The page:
The Isle of Man Steam Packet Company has cooperated fully with the Marine Accident Investigation Branch during the course of its investigation into the gangway incident at Heysham on 26 March 2010.

The MAIB report identifies that a number of individual factors contributed to the incident taking place, and that no single factor in isolation was significant.

After the incident the Company immediately started its own internal investigation into the circumstances and quickly implemented a number of changes to its operational procedures. The comprehensive actions taken by the Company have been acknowledged by the MAIB, which has made no further recommendations.

While it was established that there were some items requiring attention when the Ben-my-Chree left dry dock, particularly one of the two bow thrust units, the prevailing weather conditions were such that the ship could manoeuvre safely on one bow thrust unit. Specialists were scheduled to meet the vessel in Heysham to affect a repair to the still defective bow thrust unit.

Satisfactory maintenance of the engines requires that engine turbochargers are cleaned every few days. Engines must be running for this to happen. It has been established practice since the introduction of the Ben-my-Chree for this to take place in harbour. On the day of the incident the repair work to the bow thrust unit necessitated a change to normal procedures which, in the MAIB’s view, contributed to the incident. As a consequence of the internal review, engines are no longer being run while passengers are embarking or disembarking.

The MAIB report examines the use of auto-tension winches and the mooring practices employed by the Steam Packet Company. The Company has 12 years’ experience of operating the Ben-my-Chree in the tidal and, at times, extreme weather conditions of Heysham Port. Annex E of the report contains an independent and detailed risk assessment commissioned by the Company on the operation of auto-tension winches and the relative merits and safety of the mooring practices used by the Company in relation to alternative mooring methods. This assessment has confirmed the suitability of current mooring practices.

A number of the issues covered and recommendations made relate to the passenger gangway at Heysham Port. This facility lies within the remit of the Port, which is responsible for its upkeep. However, the Steam Packet Company will seek appropriate assurances as to the construction and maintenance of a replacement facility.

The Company has also noted the recent legal ruling regarding apportionment of financial liability, as opposed to operational and safety issues, in the Sea Express/Alaska Rainbow incident in the Mersey in February 2007.

Passenger safety was the focus of an investigation by the MAIB, which was carried out immediately following the incident and it published its report in October 2007. The Steam Packet Company also commissioned its own internal investigation. These investigations concluded that errors were made by both parties involved in the incident. As a result, the Steam Packet Company implemented changes to its operating procedures via alterations to its Safety Management System.

Ongoing review and enhancement of the Company’s Safety Management System ensures that passenger safety is continually assessed and improved. The Company’s Safety Management System has recently been audited by external regulatory authorities, as it is every year,  following which the Company was advised that the auditors were satisfied that its Safety Management System was properly constituted, monitored and reviewed when necessary.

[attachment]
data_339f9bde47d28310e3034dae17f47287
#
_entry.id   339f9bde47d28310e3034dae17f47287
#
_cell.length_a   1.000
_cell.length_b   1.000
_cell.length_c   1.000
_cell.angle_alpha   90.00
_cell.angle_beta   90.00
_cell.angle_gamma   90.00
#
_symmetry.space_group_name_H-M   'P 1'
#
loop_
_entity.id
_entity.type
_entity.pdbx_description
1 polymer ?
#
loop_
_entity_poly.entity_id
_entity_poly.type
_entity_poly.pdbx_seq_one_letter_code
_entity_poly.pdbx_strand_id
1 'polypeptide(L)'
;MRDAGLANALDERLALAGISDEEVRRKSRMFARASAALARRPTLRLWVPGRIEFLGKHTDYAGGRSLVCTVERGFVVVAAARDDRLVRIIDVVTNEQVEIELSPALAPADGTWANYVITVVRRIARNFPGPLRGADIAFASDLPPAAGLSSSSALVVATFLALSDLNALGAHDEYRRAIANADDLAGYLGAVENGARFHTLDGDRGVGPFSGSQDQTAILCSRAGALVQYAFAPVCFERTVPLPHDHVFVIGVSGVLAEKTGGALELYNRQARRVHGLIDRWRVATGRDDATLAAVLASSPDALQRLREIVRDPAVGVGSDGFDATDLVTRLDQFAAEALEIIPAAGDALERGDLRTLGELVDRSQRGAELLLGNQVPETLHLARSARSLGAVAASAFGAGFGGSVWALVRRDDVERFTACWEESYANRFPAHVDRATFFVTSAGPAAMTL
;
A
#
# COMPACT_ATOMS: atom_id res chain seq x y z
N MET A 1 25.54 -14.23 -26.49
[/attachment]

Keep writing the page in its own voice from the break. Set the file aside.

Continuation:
The Company has a keen focus on safety and its Safety Management System is recognised as best practice within the industry.

Chief Executive Mark Woodward said: ‘We have cooperated fully with the MAIB during its review of the incident at Heysham. I would like to assure passengers that, as a result of an internal review immediately following the incident, we made procedural changes some months ago. These have been acknowledged by the MAIB to the extent that it has made no further recommendations relating to the Steam Packet Company. Recommendations relating to the Sea Express incident in 2007 were acted upon at that time.

‘Passenger safety is our prime consideration and the Steam Packet Company operates a thorough, comprehensive and responsive Safety Management System. Where ongoing risk assessment and operational experience indicate that processes need to be updated or altered to ensure compliance with our passenger safety objectives, we will act quickly to implement the necessary changes.

‘I would like to apologise again to the passengers involved in the incidents and can assure all passengers that their safety remains our primary concern.’

Robert Quayle, Steam Packet Company Chairman, commented: ‘Safety is, and has always been, the top priority of the Steam Packet Company. There will never be any compromise in our commitment to ensure that all of our customers are protected, in so far as we are able, from the risks that are inevitable in any transport undertaking.

‘The Company is committed to constant review of its management of these risks and, when accidents do happen, lessons are learnt and steps taken to ensure that the chances of those situations arising again are eliminated.
‘We greatly regret the two recent incidents, but the Company has already taken the necessary action to ensure that such incidents do not re-occur.’